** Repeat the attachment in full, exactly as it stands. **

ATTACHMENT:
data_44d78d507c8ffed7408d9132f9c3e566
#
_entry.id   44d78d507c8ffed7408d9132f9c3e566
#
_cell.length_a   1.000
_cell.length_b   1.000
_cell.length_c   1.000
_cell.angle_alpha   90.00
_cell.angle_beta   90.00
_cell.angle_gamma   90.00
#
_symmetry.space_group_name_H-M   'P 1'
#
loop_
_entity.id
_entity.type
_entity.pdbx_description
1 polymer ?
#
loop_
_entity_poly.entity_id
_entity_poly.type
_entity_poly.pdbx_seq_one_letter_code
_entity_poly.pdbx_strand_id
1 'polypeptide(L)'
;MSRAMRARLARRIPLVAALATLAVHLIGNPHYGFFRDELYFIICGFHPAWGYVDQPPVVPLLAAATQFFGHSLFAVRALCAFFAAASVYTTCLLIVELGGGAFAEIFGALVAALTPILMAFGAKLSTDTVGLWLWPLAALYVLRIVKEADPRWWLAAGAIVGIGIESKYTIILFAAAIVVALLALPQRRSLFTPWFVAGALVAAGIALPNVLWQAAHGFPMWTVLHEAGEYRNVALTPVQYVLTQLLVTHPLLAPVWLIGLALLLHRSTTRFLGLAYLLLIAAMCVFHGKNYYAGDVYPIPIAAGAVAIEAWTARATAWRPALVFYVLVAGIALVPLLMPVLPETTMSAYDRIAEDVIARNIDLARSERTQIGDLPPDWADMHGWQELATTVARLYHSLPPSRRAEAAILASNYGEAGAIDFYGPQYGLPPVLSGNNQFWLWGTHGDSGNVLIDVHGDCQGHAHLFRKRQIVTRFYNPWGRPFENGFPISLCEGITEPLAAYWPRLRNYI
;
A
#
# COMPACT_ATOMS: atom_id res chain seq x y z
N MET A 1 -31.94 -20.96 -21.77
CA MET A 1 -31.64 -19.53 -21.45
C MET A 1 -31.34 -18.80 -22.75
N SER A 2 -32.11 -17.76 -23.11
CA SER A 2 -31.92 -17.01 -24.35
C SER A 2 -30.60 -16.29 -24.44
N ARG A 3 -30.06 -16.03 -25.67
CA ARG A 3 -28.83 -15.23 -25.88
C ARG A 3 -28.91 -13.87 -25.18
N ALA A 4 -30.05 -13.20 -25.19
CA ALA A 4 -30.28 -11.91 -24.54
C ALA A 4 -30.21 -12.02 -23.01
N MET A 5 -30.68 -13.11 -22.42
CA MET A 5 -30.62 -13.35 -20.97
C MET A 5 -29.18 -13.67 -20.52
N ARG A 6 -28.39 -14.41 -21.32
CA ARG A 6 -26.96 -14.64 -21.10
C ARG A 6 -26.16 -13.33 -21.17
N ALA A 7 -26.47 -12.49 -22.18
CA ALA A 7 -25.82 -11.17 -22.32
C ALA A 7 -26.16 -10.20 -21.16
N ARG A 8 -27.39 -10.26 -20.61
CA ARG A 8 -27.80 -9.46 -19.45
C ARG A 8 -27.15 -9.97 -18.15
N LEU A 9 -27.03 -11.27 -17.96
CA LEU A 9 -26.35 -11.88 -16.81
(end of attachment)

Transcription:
data_44d78d507c8ffed7408d9132f9c3e566
#
_entry.id   44d78d507c8ffed7408d9132f9c3e566
#
_cell.length_a   1.000
_cell.length_b   1.000
_cell.length_c   1.000
_cell.angle_alpha   90.00
_cell.angle_beta   90.00
_cell.angle_gamma   90.00
#
_symmetry.space_group_name_H-M   'P 1'
#
loop_
_entity.id
_entity.type
_entity.pdbx_description
1 polymer ?
#
loop_
_entity_poly.entity_id
_entity_poly.type
_entity_poly.pdbx_seq_one_letter_code
_entity_poly.pdbx_strand_id
1 'polypeptide(L)'
;MSRAMRARLARRIPLVAALATLAVHLIGNPHYGFFRDELYFIICGFHPAWGYVDQPPVVPLLAAATQFFGHSLFAVRALCAFFAAASVYTTCLLIVELGGGAFAEIFGALVAALTPILMAFGAKLSTDTVGLWLWPLAALYVLRIVKEADPRWWLAAGAIVGIGIESKYTIILFAAAIVVALLALPQRRSLFTPWFVAGALVAAGIALPNVLWQAAHGFPMWTVLHEAGEYRNVALTPVQYVLTQLLVTHPLLAPVWLIGLALLLHRSTTRFLGLAYLLLIAAMCVFHGKNYYAGDVYPIPIAAGAVAIEAWTARATAWRPALVFYVLVAGIALVPLLMPVLPETTMSAYDRIAEDVIARNIDLARSERTQIGDLPPDWADMHGWQELATTVARLYHSLPPSRRAEAAILASNYGEAGAIDFYGPQYGLPPVLSGNNQFWLWGTHGDSGNVLIDVHGDCQGHAHLFRKRQIVTRFYNPWGRPFENGFPISLCEGITEPLAAYWPRLRNYI
;
A
#
# COMPACT_ATOMS: atom_id res chain seq x y z
N MET A 1 -31.94 -20.96 -21.77
CA MET A 1 -31.64 -19.53 -21.45
C MET A 1 -31.34 -18.80 -22.75
N SER A 2 -32.11 -17.76 -23.11
CA SER A 2 -31.92 -17.01 -24.35
C SER A 2 -30.60 -16.29 -24.44
N ARG A 3 -30.06 -16.03 -25.67
CA ARG A 3 -28.83 -15.23 -25.88
C ARG A 3 -28.91 -13.87 -25.18
N ALA A 4 -30.05 -13.20 -25.19
CA ALA A 4 -30.28 -11.91 -24.54
C ALA A 4 -30.21 -12.02 -23.01
N MET A 5 -30.68 -13.11 -22.42
CA MET A 5 -30.62 -13.35 -20.97
C MET A 5 -29.18 -13.67 -20.52
N ARG A 6 -28.39 -14.41 -21.32
CA ARG A 6 -26.96 -14.64 -21.10
C ARG A 6 -26.16 -13.33 -21.17
N ALA A 7 -26.47 -12.49 -22.18
CA ALA A 7 -25.82 -11.17 -22.32
C ALA A 7 -26.16 -10.20 -21.16
N ARG A 8 -27.39 -10.26 -20.61
CA ARG A 8 -27.80 -9.46 -19.45
C ARG A 8 -27.15 -9.97 -18.15
N LEU A 9 -27.03 -11.27 -17.96
CA LEU A 9 -26.35 -11.88 -16.81